Benzodiazepine receptors mediate regional blood flow changes in the living human brain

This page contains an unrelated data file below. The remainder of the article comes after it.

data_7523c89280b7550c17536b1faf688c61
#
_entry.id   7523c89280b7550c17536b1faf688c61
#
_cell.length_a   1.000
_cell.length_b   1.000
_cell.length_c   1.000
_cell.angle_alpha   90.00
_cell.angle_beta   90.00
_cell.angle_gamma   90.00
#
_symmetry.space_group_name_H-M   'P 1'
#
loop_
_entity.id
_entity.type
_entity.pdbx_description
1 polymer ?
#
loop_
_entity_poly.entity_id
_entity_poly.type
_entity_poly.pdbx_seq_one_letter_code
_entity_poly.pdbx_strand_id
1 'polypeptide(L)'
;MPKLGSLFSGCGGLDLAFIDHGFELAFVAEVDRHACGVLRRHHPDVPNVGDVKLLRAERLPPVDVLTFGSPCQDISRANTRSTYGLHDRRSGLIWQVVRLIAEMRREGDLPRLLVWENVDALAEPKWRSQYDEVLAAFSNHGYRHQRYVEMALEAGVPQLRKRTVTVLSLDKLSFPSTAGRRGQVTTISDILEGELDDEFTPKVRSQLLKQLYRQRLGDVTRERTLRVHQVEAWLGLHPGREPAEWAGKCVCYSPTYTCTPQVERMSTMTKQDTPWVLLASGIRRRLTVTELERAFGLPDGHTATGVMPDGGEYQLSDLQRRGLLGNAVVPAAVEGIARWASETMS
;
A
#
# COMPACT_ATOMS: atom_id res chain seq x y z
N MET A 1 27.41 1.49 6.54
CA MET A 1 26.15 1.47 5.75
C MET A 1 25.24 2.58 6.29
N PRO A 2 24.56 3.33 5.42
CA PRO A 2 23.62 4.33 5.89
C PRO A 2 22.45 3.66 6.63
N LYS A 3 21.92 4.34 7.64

AbstractWe studied the effects of a high-affinity gamma-aminobutyric acid (GABA)-benzodiazepine-receptor agonist (lorazepam) and an antagonist (flumazenil) in humans, using H2(15)O positron-emission tomography. Administration of lorazepam to healthy volunteers caused time- and dose-dependent reductions in regional cerebral blood flow and self-reported alterations in behavioral/mood parameters. Flumazenil administration reversed these changes. These observations indicated that benzodiazepine-induced effects on regional cerebral blood flow and mood/behavior are mediated at some level through GABA-benzodiazepine receptors, although the specific mechanism remains unclear. The approach described here provides a method for quantifying GABA-benzodiazepine-receptor-mediated neurotransmission in the living human brain and may be useful for studying the role of these receptors in a variety of neuropsychiatric disorders.